CLA adjusting plans to ensure Jamaica benefits from ganja industry

Lascelles Chin, Chairman of the Lasco Group of Companies, Delano Seiveright, Director of the CLA and Montego Bay Mayor Homer Davis
The Cannabis Licensing Authority (CLA) has sought to reassure farmers and investors that adjustments are being made to plans and strategies to allow Jamaica to get the health and economic benefits from ganja.
The assurance came after several farmers raised concerns on day one of the CanEx Business Conference and Expo in Montego Bay, St. James on Thursday.
Lascelles Chin, Chairman of the Lasco Group of Companies, asserted that Jamaica has the capacity to plant more crops than California and Colorado, the American states at the forefront of the ganja industry. He added that Jamaica also has the labour and expertise, however, he said "the expertise is not expert enough" so more training is required for Jamaican farmers.    
He commended the CLA for its efforts, but argued that more needs to be done.
RJR News sought a response from Delano Seiveright, Director of the CLA, who said there are a number of issues that are still being addressed, such as a challenge with banking. But he said a lot of progress has been made and the industry is improving.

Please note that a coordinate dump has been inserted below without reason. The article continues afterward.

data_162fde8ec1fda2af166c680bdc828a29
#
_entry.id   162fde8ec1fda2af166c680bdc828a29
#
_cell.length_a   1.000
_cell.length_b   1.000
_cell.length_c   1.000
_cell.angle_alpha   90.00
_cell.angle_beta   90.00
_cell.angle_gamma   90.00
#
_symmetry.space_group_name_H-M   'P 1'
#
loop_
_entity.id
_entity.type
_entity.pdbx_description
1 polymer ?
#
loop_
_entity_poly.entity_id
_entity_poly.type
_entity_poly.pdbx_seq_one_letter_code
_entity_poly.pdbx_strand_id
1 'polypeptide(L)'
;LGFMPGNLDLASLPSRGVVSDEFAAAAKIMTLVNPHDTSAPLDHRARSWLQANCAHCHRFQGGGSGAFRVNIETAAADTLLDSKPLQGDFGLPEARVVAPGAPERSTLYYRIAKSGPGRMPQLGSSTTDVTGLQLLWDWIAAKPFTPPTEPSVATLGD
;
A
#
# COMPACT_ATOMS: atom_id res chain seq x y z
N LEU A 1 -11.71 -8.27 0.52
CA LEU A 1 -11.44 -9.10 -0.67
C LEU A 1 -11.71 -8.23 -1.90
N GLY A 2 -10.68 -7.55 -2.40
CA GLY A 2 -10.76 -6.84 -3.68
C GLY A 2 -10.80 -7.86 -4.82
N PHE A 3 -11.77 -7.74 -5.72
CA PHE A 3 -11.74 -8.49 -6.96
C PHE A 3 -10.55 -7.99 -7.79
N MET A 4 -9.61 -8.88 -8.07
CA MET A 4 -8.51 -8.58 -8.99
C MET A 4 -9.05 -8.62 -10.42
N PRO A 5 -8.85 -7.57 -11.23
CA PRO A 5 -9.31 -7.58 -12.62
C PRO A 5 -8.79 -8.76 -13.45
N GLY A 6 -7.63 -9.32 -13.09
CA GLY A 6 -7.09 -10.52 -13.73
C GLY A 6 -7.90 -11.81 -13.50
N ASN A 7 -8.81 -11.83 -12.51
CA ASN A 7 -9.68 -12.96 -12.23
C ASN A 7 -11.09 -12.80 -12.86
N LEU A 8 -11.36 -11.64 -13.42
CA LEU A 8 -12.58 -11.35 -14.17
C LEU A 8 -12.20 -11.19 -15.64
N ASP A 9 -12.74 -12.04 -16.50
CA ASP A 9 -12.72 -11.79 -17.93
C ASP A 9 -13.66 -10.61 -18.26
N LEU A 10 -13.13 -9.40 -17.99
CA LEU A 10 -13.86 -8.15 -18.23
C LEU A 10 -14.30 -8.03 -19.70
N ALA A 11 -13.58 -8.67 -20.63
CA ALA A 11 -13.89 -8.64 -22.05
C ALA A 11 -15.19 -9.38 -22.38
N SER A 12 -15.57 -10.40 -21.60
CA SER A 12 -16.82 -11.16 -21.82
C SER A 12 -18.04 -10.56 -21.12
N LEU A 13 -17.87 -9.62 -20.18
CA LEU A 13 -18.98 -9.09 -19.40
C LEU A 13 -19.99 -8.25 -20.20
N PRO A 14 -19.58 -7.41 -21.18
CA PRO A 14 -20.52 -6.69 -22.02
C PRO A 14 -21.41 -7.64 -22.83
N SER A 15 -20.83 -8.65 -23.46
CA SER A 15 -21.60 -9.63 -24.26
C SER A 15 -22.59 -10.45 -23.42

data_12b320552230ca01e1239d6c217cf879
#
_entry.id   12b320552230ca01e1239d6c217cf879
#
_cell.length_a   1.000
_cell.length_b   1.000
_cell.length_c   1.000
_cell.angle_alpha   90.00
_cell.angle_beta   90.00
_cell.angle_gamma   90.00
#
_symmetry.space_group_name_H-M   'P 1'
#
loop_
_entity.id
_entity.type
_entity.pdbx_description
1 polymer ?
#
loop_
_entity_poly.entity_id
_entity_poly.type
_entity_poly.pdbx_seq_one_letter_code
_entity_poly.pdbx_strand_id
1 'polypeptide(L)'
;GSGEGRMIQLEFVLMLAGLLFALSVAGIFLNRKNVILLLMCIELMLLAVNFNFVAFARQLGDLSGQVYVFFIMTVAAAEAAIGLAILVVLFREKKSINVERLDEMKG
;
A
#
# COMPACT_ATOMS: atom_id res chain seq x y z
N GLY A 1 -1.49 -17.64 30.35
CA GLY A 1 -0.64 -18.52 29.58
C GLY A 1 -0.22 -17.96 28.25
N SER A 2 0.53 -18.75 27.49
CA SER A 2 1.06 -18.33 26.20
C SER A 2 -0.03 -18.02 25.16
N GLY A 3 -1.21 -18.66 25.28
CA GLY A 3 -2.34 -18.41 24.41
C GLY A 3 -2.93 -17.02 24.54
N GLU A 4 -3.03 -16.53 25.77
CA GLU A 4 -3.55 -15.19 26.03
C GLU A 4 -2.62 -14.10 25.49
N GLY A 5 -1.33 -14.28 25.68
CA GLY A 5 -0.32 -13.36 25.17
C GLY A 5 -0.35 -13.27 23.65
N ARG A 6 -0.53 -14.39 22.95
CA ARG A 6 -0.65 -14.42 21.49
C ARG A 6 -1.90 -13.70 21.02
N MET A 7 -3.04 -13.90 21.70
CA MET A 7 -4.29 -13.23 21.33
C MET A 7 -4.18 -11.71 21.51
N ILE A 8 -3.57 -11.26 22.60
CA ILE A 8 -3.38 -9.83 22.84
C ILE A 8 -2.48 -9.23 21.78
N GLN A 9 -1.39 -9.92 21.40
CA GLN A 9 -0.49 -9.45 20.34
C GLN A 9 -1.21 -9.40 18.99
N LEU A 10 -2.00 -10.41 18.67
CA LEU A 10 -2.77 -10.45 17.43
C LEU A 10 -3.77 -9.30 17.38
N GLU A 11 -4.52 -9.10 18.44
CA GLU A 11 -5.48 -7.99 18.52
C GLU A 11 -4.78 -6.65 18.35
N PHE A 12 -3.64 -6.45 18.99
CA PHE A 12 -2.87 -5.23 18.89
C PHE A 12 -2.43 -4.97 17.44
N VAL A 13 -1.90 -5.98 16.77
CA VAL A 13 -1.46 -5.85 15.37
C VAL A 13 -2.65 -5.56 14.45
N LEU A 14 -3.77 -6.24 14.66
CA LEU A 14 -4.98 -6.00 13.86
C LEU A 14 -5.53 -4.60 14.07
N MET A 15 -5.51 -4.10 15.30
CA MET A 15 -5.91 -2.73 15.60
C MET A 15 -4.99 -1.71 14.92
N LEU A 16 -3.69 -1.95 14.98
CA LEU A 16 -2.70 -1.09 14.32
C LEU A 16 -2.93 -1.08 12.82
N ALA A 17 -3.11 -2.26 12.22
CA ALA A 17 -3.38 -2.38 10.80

With more than 500 applications and 22 licenses granted so far, local farmers may be wondering what to expect.
Mr. Seiveright said some aspects of the emerging industry are still unclear. Still, he argued that what is certain is that the industry will "move in the direction of liberalisation; and once it continues to liberalise globally, anybody who gets in the business here in Jamaica at the early stages will be very successful." 
Montego Bay Mayor Homer Davis has told international delegates and other attendees at the CanEx Jamaica Business Conference and Expo that he welcomes investment in the multi-billion dollar ganja industry.
He asserted that the cannabis industry is sustainable and will be able to provide "well-paying job opportunities for our citizens, our scientists, and certainly those who are involved at other levels of the trade." 
However, he cautioned that the investments must be orderly and conform to Jamaica's laws. 

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